Fast fashion

Report: Garment factories in India hold workers as prisoners

(Manjunath Kiran/AFP/Getty Images)

In an Indian region known as Bengaluru, garment factories employ migrant workers — up to 80 percent of such employees in the area qualify as such. Because of language barriers, many of the vulnerable workers are subject to near-imprisonment in factory “hostels” that provide housing to the clothing makers, who supply fast-fashion chains like H&M and C&A (and others that produce textiles for Tommy Hilfiger, Gap, and Inditex, the owner of Zara), according to a recent study released. The majority of the workers are women, monitored by male guards who “severely” restrict their movement, according to Quartz.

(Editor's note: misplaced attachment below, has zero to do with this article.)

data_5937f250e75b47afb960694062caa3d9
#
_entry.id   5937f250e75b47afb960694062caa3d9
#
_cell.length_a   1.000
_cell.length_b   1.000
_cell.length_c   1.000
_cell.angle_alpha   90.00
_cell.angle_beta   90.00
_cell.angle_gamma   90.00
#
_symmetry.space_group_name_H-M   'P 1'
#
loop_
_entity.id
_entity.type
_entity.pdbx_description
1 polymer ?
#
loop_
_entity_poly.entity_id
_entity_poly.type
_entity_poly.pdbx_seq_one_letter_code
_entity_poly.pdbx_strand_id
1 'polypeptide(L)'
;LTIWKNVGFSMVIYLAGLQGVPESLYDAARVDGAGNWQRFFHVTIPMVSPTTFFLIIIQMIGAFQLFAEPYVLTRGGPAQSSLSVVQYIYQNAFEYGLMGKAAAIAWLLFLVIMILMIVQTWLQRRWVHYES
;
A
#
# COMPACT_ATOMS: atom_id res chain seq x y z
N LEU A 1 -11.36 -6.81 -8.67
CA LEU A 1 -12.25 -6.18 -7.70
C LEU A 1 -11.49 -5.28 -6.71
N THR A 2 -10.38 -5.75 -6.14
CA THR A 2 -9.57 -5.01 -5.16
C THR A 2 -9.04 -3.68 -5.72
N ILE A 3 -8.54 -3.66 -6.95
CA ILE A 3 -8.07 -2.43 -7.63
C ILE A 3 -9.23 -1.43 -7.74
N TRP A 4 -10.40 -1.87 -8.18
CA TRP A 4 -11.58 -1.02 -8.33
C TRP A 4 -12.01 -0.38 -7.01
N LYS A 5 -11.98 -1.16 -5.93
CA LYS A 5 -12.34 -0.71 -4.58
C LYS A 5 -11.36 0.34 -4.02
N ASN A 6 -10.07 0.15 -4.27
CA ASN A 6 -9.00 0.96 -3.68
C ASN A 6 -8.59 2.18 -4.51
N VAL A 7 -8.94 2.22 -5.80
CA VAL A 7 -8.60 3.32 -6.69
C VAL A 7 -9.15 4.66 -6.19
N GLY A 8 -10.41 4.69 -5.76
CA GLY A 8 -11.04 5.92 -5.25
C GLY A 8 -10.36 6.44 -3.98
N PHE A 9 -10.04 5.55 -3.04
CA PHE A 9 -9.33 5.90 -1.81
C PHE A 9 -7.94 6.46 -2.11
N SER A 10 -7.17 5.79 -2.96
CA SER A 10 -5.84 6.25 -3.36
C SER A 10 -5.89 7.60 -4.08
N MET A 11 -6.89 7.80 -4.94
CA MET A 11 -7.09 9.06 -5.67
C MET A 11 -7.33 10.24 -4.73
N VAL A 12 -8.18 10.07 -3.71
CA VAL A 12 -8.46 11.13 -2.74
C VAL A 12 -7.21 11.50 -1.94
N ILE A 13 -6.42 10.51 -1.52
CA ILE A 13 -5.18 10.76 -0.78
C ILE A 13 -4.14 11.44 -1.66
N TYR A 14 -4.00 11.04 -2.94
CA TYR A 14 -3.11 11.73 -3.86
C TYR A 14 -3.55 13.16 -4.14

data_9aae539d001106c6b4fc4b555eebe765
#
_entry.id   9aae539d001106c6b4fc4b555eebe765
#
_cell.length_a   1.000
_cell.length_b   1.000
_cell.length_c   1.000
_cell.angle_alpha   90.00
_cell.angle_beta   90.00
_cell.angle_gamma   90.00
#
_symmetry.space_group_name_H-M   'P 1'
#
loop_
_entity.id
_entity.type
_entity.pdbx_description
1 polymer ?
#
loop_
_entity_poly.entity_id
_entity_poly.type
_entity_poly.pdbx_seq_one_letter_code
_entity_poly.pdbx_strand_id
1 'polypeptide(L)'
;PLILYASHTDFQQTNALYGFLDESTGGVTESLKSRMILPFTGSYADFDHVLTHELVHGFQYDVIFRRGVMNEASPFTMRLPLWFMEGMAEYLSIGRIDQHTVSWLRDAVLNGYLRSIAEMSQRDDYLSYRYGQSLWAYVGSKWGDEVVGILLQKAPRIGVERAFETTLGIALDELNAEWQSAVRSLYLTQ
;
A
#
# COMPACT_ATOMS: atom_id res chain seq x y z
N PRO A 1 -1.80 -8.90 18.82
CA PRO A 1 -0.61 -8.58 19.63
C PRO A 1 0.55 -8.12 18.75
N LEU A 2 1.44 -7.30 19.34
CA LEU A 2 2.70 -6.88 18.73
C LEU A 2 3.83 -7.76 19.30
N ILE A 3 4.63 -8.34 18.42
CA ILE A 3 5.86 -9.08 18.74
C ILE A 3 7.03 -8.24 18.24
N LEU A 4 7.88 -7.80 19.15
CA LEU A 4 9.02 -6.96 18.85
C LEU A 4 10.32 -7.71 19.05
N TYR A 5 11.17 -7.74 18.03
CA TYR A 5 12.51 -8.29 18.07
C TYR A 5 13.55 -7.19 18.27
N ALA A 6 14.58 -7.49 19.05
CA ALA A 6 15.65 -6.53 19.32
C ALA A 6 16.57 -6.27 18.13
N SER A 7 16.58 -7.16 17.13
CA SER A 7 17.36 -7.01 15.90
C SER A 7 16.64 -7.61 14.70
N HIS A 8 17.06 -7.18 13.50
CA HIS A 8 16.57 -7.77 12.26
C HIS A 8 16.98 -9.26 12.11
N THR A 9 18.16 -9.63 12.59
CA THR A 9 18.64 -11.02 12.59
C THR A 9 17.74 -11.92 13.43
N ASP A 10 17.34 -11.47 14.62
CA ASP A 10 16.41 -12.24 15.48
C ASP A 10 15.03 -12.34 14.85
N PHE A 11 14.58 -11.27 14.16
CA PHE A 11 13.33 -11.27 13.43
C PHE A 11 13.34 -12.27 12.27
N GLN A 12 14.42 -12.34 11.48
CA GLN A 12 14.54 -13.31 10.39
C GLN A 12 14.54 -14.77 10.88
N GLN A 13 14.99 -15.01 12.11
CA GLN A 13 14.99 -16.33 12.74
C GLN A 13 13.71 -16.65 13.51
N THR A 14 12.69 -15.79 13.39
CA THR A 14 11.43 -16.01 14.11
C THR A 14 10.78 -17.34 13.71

The report, compiled from information from a labor union and interviews with 110 workers from four different factories, was produced by the NGO India Committee of the Netherlands and found that some migrants were separated by region and paid less than other groups. Though the group was not allowed to survey the hostels first-hand, researchers learned that the faculties often provide the bare minimum to employees, providing no kitchen, an unstable water supply, and one bathroom for over a dozen people.

Read the full story at Quartz.

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